National Security Letters As Tyranny Per Se
Posted on January 18, 2017
Under the Patriot Act, National Security Letters allow the FBI to investigate your second party data without a warrant, by merely issuing an NSL, and then they can impose a gag order so that you will never find out you were being spied on. The gag orders also prevent the data company from lobbying against this uncontrolled spying. Hence we have closed circle: the initial tyrannical act is compounded by a tyrannical action that prevents the normal procedures of democracy from righting the scales of justice.
In terms of communication theory, this setup parallels Gregory Bateson’s original description of the double bind. Most people confuse that term with a single bind, which means a bad situation in family dynamics where you are issued contradictory commandments (e.g. stick up for yourself but do what you are told) so you get punished no matter which route you take. However a double bind is worse: you are issued an additional commandment not to talk about it. Hence you are deprived of the standard mechanism for dealing with bad situations, which consists in reaching a cognitive understanding of what is going on by talking it over with a supportive ally. The net result tends to drive people crazy.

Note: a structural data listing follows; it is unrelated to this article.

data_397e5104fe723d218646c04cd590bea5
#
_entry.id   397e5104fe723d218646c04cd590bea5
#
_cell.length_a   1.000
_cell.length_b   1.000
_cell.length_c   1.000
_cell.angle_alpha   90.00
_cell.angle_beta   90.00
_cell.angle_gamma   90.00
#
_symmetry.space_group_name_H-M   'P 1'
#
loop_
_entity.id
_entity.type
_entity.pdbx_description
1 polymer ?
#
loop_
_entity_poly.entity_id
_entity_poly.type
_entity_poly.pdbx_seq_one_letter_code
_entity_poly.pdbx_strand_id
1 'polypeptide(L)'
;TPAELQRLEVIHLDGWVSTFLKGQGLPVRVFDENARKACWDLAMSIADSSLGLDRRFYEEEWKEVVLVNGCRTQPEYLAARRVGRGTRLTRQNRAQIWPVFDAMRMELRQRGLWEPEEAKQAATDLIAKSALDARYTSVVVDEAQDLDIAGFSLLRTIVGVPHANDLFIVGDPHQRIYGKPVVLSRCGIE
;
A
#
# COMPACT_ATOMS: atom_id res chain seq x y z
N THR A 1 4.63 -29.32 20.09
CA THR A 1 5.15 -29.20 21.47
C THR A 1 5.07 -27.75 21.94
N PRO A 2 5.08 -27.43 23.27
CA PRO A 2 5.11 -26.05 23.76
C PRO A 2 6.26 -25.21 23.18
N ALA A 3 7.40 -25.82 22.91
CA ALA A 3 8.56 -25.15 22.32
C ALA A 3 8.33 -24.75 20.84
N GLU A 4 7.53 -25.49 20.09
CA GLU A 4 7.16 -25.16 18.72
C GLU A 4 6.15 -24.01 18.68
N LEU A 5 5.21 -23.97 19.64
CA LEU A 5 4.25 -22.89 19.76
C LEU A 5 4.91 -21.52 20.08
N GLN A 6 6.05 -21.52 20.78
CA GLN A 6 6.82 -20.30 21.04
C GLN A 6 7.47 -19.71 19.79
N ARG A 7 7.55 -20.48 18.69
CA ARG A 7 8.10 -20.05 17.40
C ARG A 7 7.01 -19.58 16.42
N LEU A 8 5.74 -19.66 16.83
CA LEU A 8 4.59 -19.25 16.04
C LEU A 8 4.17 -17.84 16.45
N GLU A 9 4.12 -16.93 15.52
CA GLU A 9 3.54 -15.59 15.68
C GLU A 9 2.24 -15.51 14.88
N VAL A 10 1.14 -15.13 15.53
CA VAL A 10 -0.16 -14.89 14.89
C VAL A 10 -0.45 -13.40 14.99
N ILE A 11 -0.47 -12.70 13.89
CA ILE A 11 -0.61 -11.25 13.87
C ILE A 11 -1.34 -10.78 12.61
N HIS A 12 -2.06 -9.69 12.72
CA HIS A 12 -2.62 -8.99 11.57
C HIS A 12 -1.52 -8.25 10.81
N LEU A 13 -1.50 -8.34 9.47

Similar, the NSLs put data custodians in a single bind: their fiduciary obligations to their customer contradict the requirements imposed by the FBI. But then the FBI gag order adds a double bind by cutting off preventive action in the form of whistleblowing.
That is a good way to drive a society crazy.